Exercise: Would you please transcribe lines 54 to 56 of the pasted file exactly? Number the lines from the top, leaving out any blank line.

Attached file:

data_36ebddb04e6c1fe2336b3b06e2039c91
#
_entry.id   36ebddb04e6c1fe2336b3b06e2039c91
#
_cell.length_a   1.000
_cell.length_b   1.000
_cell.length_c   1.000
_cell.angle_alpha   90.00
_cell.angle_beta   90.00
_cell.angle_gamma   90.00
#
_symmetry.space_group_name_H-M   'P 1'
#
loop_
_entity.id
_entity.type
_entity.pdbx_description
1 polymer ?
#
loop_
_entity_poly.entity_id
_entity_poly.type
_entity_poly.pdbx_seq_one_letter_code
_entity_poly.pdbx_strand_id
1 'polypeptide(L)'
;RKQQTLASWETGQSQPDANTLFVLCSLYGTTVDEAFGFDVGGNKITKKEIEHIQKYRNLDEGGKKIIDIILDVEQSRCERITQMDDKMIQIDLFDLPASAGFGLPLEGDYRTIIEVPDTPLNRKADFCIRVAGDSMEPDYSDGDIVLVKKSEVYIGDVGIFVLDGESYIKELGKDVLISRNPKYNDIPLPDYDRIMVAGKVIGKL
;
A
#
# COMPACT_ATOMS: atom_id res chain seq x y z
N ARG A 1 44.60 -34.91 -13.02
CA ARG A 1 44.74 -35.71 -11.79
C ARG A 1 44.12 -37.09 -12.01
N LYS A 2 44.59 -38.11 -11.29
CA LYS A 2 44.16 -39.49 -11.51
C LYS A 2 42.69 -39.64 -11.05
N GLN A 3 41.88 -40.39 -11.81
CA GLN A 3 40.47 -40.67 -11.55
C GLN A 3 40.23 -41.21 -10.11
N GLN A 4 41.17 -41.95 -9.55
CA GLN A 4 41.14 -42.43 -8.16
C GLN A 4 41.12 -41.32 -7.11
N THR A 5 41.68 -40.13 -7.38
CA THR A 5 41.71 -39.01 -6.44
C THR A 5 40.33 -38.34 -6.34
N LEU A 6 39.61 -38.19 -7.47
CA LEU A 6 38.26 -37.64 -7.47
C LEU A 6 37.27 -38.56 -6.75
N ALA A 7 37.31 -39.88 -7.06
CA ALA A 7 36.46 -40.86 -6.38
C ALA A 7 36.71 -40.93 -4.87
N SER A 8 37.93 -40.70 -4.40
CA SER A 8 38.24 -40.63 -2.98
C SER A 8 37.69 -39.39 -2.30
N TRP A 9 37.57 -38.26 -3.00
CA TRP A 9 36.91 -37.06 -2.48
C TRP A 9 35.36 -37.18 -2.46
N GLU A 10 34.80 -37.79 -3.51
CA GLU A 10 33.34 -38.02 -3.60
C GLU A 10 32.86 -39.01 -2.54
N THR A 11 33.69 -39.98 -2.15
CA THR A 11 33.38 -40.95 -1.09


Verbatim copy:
C SER A 8 37.69 -39.39 -2.30
N TRP A 9 37.57 -38.26 -3.00
CA TRP A 9 36.91 -37.06 -2.48